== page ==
Egter, the Co-op has had a reputation for turbulence since it nearly collapsed in 2013 after suffering a £1.5 billion capital shortfall and its then-chairman, Paul Flowers, was caught up in a drugs scandal.
It has since been taken over by U.S. hedge fund owners, which has raised doubts over whether it could retain its ethical stance.
According to rankings compiled by Ethical Consumer, the bank came in sixth on a poll of the most sustainable banks.
This was the highest-ranked mainstream bank on the list. It was followed by NatWest and Lloyds, at seventh and eighth respectively, while Santander and Metrobank were the lowest-ranked.
Although many companies purport ESG values, there are six main building societies and banks which are exclusively ethical, according to financial analyst firm Moneyfacts.
Dit sluit in: Tandem Bank, Gatehouse Bank, Oxbury Bank, Ecology Bank, Charity Bank and Triodos Bank.
But being green comes at a price. Savings rates can be low and some firms charge a monthly ‘management fee’ for current accounts. With Triodos, byvoorbeeld, this is £3.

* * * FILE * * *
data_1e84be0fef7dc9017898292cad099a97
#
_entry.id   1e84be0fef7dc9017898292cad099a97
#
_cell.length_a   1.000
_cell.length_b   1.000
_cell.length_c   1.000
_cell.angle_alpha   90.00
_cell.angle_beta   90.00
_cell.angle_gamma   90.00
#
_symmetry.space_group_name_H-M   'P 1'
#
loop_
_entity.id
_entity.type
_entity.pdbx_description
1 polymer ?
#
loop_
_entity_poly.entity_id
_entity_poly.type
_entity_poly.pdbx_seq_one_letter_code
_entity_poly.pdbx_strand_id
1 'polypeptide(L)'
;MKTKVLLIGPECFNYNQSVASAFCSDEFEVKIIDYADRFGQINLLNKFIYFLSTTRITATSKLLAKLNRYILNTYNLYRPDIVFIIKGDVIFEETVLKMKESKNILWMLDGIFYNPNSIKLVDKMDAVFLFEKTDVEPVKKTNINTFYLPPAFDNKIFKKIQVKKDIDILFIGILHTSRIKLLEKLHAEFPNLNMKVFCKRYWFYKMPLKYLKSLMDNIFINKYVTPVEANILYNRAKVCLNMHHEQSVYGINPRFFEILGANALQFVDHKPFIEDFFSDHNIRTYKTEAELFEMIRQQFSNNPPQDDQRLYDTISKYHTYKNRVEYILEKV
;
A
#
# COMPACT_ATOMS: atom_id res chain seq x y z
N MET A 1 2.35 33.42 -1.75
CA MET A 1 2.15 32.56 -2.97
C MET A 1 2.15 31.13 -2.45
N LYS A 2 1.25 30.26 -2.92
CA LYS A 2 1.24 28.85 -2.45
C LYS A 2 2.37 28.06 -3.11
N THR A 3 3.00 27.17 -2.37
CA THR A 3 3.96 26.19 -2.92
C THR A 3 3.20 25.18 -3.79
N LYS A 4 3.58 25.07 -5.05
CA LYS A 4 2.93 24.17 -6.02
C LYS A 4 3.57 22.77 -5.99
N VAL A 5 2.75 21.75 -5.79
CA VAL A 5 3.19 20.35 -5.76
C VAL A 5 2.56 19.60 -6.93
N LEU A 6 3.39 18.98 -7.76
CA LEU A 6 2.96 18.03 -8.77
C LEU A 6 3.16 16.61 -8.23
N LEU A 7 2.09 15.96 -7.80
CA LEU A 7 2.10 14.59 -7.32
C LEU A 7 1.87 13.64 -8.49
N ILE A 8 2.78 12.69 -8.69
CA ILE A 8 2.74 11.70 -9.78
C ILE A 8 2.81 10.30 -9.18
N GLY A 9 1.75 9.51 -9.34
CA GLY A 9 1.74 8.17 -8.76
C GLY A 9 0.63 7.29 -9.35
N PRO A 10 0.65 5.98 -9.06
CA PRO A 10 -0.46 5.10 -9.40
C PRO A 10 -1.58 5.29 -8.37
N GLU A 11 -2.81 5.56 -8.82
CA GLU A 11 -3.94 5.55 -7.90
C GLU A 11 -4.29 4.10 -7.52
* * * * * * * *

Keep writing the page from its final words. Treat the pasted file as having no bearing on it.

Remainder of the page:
Its Everyday Savers account pays just 0.15 persent. That means a £1,000 deposit would earn you only £1.50 a year in interest — far less than you would get with a market-leading deal.
Intussen, Charity Bank pays 0.35 persent per jaar. Egter, customers must give 33 [object Window], notice before they can withdraw their money.
Elders, savers can earn 0.7 per cent with a similar account.
Ecology Building Society offers a cash ISA paying just 0.3 persent, while its regular saver offers 0.8 per cent compared to top deals of up to 3.5 persent.
Tandem’s Green Instant Access-Saver offers a more competitive 0.55 per cent for new savers, but those who opened an account before September 18 can benefit from a rate of 0.65 persent.